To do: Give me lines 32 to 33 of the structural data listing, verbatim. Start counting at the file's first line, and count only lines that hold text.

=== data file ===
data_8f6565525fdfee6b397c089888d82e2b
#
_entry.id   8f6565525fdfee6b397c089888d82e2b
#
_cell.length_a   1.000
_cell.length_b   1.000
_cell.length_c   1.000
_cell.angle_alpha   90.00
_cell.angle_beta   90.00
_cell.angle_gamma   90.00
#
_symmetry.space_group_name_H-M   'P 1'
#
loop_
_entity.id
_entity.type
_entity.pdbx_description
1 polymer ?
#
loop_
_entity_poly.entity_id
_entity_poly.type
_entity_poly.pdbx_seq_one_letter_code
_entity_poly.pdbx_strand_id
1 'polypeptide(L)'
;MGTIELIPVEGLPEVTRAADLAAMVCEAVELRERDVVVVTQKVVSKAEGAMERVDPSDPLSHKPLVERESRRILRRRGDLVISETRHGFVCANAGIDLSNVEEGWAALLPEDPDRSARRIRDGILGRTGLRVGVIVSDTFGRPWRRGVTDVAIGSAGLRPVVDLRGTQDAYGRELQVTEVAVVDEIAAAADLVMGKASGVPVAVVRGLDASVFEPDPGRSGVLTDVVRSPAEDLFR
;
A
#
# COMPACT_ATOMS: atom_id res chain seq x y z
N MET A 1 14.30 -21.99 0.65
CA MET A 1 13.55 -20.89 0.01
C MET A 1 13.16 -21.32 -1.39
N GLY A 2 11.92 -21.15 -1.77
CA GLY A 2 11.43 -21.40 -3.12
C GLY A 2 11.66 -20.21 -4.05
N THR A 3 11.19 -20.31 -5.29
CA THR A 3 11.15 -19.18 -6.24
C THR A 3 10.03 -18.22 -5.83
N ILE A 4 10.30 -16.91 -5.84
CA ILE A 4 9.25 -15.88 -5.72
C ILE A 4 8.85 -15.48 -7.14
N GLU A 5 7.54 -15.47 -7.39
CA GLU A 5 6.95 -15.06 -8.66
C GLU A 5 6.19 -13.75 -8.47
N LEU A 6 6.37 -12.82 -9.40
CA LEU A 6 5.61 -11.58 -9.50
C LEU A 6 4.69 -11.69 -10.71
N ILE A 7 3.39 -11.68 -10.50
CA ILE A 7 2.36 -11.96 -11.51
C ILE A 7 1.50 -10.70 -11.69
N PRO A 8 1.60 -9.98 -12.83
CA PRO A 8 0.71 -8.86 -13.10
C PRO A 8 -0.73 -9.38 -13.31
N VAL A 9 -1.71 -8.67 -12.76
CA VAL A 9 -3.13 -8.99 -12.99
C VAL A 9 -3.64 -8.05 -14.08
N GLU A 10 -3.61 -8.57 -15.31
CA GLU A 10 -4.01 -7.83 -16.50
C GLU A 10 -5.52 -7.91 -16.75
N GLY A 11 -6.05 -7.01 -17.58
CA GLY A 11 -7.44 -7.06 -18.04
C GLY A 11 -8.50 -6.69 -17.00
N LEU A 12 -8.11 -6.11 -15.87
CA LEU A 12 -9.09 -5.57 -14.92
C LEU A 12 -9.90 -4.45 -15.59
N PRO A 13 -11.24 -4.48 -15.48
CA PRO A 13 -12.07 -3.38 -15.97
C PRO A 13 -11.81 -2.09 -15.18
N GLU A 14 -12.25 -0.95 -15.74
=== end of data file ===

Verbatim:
CA MET A 1 13.55 -20.89 0.01
C MET A 1 13.16 -21.32 -1.39